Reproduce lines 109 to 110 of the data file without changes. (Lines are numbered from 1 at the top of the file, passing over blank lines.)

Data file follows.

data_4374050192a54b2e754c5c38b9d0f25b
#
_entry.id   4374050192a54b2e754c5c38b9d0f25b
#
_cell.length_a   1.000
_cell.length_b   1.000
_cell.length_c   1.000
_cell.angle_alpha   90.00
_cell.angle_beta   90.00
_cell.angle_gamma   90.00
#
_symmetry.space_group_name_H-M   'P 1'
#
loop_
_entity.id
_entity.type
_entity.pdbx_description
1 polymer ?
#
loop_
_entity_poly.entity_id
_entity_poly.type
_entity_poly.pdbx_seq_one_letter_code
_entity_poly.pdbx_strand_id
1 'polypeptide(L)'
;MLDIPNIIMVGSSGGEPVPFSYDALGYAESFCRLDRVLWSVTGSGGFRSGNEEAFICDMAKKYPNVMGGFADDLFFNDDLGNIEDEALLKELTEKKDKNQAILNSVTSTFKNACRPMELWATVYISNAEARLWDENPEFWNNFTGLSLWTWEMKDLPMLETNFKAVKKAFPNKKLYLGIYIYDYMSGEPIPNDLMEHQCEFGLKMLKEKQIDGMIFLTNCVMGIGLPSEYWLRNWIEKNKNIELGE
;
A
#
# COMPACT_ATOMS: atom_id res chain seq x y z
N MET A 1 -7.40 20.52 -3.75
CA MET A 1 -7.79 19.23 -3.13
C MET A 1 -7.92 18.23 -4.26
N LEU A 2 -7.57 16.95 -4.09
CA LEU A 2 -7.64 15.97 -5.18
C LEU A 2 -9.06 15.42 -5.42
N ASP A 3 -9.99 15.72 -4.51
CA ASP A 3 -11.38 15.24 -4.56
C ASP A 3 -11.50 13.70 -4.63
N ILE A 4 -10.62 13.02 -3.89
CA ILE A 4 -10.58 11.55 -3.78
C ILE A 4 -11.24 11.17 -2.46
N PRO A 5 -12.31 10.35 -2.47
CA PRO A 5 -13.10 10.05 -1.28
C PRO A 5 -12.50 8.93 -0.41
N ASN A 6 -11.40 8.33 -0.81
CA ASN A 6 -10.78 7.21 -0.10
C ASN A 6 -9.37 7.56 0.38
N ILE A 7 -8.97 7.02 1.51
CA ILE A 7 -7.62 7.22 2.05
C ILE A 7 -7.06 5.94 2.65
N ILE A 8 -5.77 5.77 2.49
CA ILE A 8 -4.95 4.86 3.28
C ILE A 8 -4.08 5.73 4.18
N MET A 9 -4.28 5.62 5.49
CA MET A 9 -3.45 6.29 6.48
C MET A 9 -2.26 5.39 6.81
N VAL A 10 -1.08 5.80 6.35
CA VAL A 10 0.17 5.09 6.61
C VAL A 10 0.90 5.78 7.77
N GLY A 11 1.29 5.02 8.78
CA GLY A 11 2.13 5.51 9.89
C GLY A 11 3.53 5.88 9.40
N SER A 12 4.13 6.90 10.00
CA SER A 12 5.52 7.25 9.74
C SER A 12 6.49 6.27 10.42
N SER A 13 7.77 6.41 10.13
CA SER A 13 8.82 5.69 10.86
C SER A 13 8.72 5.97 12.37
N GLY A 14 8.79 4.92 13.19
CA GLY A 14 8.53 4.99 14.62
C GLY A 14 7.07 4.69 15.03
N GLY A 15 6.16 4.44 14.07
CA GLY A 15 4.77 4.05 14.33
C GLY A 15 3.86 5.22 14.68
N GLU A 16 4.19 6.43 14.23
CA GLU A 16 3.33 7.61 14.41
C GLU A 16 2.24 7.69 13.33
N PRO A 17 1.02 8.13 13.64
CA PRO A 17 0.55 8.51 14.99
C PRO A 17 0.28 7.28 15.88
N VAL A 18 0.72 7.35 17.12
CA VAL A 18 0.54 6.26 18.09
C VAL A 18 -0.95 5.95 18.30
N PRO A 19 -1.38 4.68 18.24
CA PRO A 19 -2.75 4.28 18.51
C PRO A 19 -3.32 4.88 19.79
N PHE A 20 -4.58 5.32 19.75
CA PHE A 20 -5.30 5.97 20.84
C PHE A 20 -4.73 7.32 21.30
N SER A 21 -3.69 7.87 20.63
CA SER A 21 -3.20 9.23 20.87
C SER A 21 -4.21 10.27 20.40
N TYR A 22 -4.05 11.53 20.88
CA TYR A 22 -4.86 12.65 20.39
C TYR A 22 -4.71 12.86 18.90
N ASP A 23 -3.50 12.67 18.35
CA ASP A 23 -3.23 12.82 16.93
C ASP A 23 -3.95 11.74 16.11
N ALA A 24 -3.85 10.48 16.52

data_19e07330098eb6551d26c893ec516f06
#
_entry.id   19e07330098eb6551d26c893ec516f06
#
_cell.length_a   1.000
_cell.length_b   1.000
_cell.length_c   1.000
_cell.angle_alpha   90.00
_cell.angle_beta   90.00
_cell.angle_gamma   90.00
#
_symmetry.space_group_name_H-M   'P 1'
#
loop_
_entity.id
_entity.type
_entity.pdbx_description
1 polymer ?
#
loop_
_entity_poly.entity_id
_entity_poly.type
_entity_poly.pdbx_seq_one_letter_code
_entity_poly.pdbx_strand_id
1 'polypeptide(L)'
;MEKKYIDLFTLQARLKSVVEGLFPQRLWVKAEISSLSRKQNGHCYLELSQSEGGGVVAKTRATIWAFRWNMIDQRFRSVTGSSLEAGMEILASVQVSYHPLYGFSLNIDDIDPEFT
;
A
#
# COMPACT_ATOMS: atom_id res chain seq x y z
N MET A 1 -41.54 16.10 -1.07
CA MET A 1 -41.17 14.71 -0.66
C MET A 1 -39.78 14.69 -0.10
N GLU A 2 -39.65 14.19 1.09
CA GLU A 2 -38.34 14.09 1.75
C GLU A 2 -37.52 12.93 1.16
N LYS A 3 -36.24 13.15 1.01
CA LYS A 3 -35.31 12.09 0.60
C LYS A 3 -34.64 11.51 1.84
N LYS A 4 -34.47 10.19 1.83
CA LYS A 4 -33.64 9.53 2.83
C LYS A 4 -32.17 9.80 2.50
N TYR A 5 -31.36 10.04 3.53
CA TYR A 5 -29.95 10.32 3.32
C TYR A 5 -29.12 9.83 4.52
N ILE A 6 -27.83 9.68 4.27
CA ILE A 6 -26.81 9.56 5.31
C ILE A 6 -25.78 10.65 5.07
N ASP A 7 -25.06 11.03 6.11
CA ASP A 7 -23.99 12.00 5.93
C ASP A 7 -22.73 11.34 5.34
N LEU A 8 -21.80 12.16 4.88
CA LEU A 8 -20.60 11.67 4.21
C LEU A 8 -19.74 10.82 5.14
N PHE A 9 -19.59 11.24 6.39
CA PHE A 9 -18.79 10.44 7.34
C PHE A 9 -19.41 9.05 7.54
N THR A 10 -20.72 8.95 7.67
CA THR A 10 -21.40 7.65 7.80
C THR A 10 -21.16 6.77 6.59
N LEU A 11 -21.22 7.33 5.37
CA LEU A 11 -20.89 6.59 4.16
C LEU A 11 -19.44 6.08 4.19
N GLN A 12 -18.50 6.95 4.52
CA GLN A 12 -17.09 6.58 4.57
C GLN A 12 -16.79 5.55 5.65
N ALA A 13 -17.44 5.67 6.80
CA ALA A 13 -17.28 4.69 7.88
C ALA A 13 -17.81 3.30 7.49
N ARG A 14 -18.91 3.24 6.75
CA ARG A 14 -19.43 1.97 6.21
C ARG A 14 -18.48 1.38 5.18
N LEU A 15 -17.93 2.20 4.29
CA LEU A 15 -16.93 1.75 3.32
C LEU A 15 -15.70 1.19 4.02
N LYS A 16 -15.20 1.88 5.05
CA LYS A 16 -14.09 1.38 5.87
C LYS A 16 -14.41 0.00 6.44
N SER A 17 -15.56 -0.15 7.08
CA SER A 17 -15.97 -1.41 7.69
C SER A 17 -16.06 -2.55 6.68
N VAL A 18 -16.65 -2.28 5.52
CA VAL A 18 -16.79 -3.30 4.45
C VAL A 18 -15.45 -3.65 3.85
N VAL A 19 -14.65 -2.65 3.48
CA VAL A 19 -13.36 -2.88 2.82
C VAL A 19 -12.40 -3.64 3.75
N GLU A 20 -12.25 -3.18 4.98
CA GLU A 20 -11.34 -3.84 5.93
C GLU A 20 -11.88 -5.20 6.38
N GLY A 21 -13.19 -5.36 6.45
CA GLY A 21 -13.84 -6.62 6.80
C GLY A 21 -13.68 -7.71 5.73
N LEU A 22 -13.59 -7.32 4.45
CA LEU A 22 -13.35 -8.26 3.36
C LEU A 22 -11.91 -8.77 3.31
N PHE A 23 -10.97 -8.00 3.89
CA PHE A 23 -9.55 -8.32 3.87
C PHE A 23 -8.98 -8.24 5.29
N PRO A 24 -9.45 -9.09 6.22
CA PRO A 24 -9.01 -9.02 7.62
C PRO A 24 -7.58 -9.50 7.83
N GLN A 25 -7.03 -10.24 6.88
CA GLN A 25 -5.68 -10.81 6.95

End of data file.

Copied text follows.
_cell.angle_beta   90.00
_cell.angle_gamma   90.00